Alongside AMD’s widely expected client product announcements this evening for desktop CPUs, mobile CPUs, and mobile GPUs, AMD’s CEO Dr. Lisa Su also had a surprise up her sleeve for the large crowd gathered for her prime CES keynote: a sneak peak at MI300, AMD’s next-generation data center APU that is currently under development. With silicon literally in hand, the quick teaser laid out the basic specifications of the part, along with reiterating AMD’s intentions of taking leadership in the HPC market.
First unveiled by AMD during their 2022 Financial Analyst Day back in June of 2022, MI300 is AMD’s first shot at building a true data center/HPC-class APU, combining the best of AMD’s CPU and GPU technologies. As was laid out at the time, MI300 would be a disaggregated design, using multiple chiplets built on TSMC’s 5nm process, and using 3D die stacking to place them over a base die, all of which in turn will be paired with on-package HBM memory to maximize AMD’s available memory bandwidth.
AMD for its part is no stranger to combining the abilities of its CPUs and GPUs – one only needs to look at their laptop CPUs/APUs – but to date they’ve never done so on a large scale. AMD’s current best-in-class HPC hardware is to combine the discrete AMD Instinct MI250X (a GPU-only product) with AMD’s EPYC CPUs, which is exactly what’s been done for the Frontier supercomputer and other HPC projects. MI300, in turn, is the next step in the process, bringing the two processor types together on to a single package, and not just wiring them up in an MCM fashion, but going the full chiplet route with TSV stacked dies to enable extremely high bandwidth connections between the various parts.
Previous Instinct products, like the MI200, were GPU-based resources only, rather than the new hybrid design shown here. AMD says that using the hybrid CPU-and-GPU chiplet approach not only saves energy for a given compute load, but also makes programming the chip easier than before. AMD says this is the world’s first datacenter processor integrating CPU and GPU resources with all of this memory bandwidth on hand into a single package.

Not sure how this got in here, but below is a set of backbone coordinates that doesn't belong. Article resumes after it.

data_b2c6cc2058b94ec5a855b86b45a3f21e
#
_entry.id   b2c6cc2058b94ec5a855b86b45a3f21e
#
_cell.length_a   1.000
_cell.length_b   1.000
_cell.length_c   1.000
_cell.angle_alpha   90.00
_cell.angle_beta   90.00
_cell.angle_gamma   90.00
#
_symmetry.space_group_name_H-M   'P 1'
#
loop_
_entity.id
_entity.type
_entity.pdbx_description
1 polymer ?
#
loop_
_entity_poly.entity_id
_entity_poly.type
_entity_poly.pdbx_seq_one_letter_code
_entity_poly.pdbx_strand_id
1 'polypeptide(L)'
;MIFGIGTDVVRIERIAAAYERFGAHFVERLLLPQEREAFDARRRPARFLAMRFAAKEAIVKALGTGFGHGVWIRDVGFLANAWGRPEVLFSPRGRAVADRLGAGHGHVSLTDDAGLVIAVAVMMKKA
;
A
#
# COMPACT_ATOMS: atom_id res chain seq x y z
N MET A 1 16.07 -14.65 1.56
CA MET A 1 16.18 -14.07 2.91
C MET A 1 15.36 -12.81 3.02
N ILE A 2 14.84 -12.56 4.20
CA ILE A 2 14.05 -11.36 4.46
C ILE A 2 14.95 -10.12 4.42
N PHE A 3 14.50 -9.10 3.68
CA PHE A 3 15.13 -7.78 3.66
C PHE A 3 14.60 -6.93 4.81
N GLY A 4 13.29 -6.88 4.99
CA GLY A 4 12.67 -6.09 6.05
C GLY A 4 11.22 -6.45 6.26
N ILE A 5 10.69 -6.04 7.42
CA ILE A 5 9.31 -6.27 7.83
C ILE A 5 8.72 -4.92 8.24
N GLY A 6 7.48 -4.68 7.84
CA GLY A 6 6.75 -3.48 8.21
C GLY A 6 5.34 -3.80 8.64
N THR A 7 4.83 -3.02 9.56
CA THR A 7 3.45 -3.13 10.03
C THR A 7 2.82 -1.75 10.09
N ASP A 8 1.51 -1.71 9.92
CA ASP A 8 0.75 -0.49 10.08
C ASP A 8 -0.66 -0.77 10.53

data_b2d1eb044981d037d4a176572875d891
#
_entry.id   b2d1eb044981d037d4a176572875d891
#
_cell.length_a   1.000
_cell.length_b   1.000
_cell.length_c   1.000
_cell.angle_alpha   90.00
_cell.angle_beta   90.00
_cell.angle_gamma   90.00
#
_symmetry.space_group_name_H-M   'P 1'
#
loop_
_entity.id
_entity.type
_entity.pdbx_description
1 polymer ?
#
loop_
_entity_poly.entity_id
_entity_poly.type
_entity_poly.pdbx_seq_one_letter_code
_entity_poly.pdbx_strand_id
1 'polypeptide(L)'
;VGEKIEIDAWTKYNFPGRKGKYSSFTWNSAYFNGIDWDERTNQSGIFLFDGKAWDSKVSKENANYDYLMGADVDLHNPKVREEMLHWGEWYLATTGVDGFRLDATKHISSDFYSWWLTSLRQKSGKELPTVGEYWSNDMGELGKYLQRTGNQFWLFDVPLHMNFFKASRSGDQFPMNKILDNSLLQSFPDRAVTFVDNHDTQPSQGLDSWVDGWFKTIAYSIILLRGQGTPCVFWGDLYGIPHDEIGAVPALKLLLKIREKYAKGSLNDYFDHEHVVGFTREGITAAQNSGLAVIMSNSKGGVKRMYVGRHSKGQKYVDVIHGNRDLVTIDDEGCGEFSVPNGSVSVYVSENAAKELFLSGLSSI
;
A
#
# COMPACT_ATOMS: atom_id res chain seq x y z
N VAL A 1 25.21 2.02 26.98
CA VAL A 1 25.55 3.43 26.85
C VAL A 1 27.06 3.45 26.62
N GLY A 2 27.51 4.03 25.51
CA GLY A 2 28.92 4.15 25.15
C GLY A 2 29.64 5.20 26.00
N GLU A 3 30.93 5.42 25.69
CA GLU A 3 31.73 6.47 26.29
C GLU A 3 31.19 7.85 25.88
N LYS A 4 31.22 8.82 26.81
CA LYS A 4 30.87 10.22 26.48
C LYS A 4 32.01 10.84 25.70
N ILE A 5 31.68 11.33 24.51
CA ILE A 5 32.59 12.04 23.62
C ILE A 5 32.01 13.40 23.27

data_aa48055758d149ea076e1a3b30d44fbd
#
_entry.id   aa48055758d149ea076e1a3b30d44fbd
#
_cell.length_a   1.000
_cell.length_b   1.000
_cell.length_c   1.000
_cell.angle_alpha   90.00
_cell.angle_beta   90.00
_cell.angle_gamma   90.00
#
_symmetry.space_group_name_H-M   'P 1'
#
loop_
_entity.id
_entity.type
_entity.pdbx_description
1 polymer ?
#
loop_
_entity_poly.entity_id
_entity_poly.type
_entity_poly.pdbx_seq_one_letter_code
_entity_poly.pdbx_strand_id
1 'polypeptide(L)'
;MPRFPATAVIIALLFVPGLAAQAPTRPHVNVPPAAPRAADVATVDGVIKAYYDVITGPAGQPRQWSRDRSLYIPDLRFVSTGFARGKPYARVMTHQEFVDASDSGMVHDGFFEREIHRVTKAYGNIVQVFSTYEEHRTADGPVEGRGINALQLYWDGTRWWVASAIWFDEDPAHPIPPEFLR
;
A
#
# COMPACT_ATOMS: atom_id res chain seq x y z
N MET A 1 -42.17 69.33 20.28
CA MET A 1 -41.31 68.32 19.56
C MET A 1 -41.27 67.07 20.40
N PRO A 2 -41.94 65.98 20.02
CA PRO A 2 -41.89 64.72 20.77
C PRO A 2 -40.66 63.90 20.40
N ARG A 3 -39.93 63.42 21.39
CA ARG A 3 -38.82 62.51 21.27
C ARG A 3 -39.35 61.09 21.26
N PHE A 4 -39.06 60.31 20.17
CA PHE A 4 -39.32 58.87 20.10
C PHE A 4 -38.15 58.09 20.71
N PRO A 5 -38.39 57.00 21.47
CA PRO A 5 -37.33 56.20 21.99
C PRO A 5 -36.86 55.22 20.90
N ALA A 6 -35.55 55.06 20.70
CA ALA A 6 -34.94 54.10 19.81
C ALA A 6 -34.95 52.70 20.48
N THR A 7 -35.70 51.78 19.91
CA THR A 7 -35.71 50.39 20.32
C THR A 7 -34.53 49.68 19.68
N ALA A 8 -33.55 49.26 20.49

When it launches in the later half of 2023, AMD’s MI300 is expected to be going up against a few competing products. The most notable of which is likely NVIDIA’s Grace Hopper superchip, which combines an NVIDIA Armv9 Grace CPU with a Hopper GPU. NVIDIA has not gone for quite the same level of integration as AMD is, which arguably makes MI300 a more ambitious project, though NVIDIA’s decision to maintain a split memory pool is not without merit (e.g. capacity). Meanwhile, AMD’[s schedule would have them coming in well ahead of arch rival Intel’s Falcon Shores XPU, which isn’t due until 2024.
Expect to hear a great deal more from AMD about Instinct MI300 in the coming months, as the company will be eager to show off their most ambitious processor to date.
The key advantage of AMD’s design, besides the operational simplicity of putting CPU cores and GPU cores on the same design, is that it will allow both processor types to share a high-speed, low-latency unified memory space. This would make it fast and easy to pass data between the CPU and GPU cores, letting each handle the aspects of computing that they do best. As well, it would significantly simplify HPC programming at a socket level by giving both processor types direct access to the same memory pool – not just a unified virtual memory space with copies to hide the physical differences, but a truly shared and physically unified memory space.
The 3D design allows for incredible data throughput between the CPU, GPU and memory dies while also allowing the CPU and GPU to work on the same data in memory simultaneously (zero-copy), which saves power, boosts performance, and simplifies programming. It will be interesting to see if this device can be used without standard DRAM, as we see with Intel’s Xeon Max CPUs that also employ on-package HBM.
AMD’s representatives were coy with details, so it isn’t clear if AMD uses a standard TSV approach to fuse the upper and lower dies together, or if it uses a more advanced hybrid bonding approach. We’re told AMD will share more details about the packaging soon.